“Humans have been living in space aboard the International Space Station 24-7-365 since Nov. 2, 2000. That’s 15 Thanksgivings, New Years, and holiday seasons astronauts have spent away from their families. 15 years of constant support from Mission Control Houston. And 15 years of peaceful international living in space,” says NASA.
The US contributed and built the largest number of segments of the space station, followed by Russia.
NASA’s Space Shuttles hauled the US segments aloft inside the orbiters huge payload bay, starting from the first construction mission in 1998 carrying the Unity module to the final shuttle flight STS-135 in 2011, which marked the completion of construction and retirement of the shuttles.
With the shuttle orbiters now sitting in museums and no longer flying, the Russian Soyuz capsule is the only means of transporting crews to the space station and back.
The longevity of the ISS was recently extended from 2020 to 2024 after approval from President Obama. Most of the partners nations have also agreed to the extension. Many in the space community believe the station hardware is quite resilient and hope for further extensions to 2028 and beyond.
“The International Space Station, which President Obama has extended through 2024, is a testament to the ingenuity and boundless imagination of the human spirit. The work being done on board is an essential part of NASA’s journey to Mars, which will bring American astronauts to the Red Planet in the 2030s,” says Bolden.
“For 15 years, humanity’s reach has extended beyond Earth’s atmosphere. Since 2000, human beings have been living continuously aboard the space station, where they have been working off-the-Earth for the benefit of Earth, advancing scientific knowledge, demonstrating new technologies, and making research breakthroughs that will enable long-duration human and robotic exploration into deep space.”
A key part of enabling long duration space missions to Mars is the 1 Year ISS Mission.
In coming years, additional new pressurized modules and science labs will be added by Russia and the US.
And NASA says the stations crew size will expand to seven after the US commercial Starliner and Dragon space taxis from Boeing and SpaceX start flying in 2017.
NASA is now developing the new Orion crew capsule and mammoth Space Launch System (SLS) heavy lift rocket to send astronauts to deep space destination including the Moon, asteroids and the Red Planet.
In the meantime, Kelly and his crew are also surely looking forward to the arrival of the next Orbital ATKCygnus resupply ship carrying science experiments, provisions, spare parts, food and other goodies after it blasts off from Florida on Dec. 3 – detailed in my story here.
Stay tuned here for Ken’s continuing Earth and planetary science and human spaceflight news.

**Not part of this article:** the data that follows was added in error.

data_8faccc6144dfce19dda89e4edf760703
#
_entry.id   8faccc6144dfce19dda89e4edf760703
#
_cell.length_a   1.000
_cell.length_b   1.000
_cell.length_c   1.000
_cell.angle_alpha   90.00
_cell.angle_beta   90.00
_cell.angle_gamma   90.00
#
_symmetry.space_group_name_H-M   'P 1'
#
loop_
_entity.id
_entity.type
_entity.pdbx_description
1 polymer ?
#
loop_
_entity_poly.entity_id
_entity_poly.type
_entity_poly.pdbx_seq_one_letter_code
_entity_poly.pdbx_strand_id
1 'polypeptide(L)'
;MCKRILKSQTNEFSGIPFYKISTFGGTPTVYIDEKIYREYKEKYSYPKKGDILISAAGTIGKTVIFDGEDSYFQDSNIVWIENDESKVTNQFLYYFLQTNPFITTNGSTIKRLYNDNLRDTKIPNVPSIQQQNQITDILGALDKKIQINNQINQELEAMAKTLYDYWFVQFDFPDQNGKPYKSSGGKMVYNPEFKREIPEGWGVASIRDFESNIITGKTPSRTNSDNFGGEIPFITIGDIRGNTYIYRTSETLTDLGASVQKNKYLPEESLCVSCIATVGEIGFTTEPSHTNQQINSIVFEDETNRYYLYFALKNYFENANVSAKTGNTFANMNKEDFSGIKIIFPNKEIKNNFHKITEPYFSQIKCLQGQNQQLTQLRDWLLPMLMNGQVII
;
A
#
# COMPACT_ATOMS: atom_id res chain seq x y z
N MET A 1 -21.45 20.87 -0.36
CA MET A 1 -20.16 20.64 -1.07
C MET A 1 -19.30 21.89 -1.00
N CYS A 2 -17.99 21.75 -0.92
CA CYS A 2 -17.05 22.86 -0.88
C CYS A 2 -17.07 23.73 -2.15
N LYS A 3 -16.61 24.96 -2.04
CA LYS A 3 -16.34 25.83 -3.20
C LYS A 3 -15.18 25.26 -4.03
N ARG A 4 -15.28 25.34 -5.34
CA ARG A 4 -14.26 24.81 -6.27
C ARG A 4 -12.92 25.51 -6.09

Video Caption: See NASA astronaut Scott Kelly’s extraterrestrial exploits as he breaks US record for time in space in this music video set to the song ‘Speed of Sound’ by Coldplay. Credit: NASA/Coldplay
See Kelly break the US spaceflight endurance record on the ISS at the “SPEED OF SOUND” in the beautifully space themed music video (above) set to the worldwide hit song by rock band Coldplay.
The video recounts a flurry of highlights from the yearlong space station mission with his partner, Russian cosmonaut Mikahail Kornienko, and the rest of the rotating cast of international crewmates.
On October 16, 2015, Kelly surpassed the US time in space record of 382 days previously held by NASA astronaut Mike Fincke.
The ‘1 Year ISS mission’ is aimed at conducting research to explore the impact of long term stays in space on the human body and aid NASA’s long term plans for a human ‘Journey to Mars’ in the 2030s.
“Records are meant to be broken. Look fwd to one of my colleagues surpassing my end 500+ days on our #JourneyToMars!’ Kelly tweeted from the ISS about his record breaking achievement.
As of today, October 20, Kelly has reached the 206 day mark aboard the ISS, of his planned 342 days in space. He’s now about a month past the half way mark.
In addition to his scientific research, Kelly has been a prolific photographer of all things space – including natural wonders and natural disasters like Hurricane Joaquin.
Here’s his newly released photo titled ‘Earth Art From Australia.’
See the NASA graphic herein showing the US astronauts who have accumulated the most spaceflight experience to date.
Kelly accumulated his time in space during multiple spaceflights. Altogether this is his fourth mission and second long duration stay aboard the ISS. This flight also marks his second stint as station commander – as a member of the current Expedition 45 crew.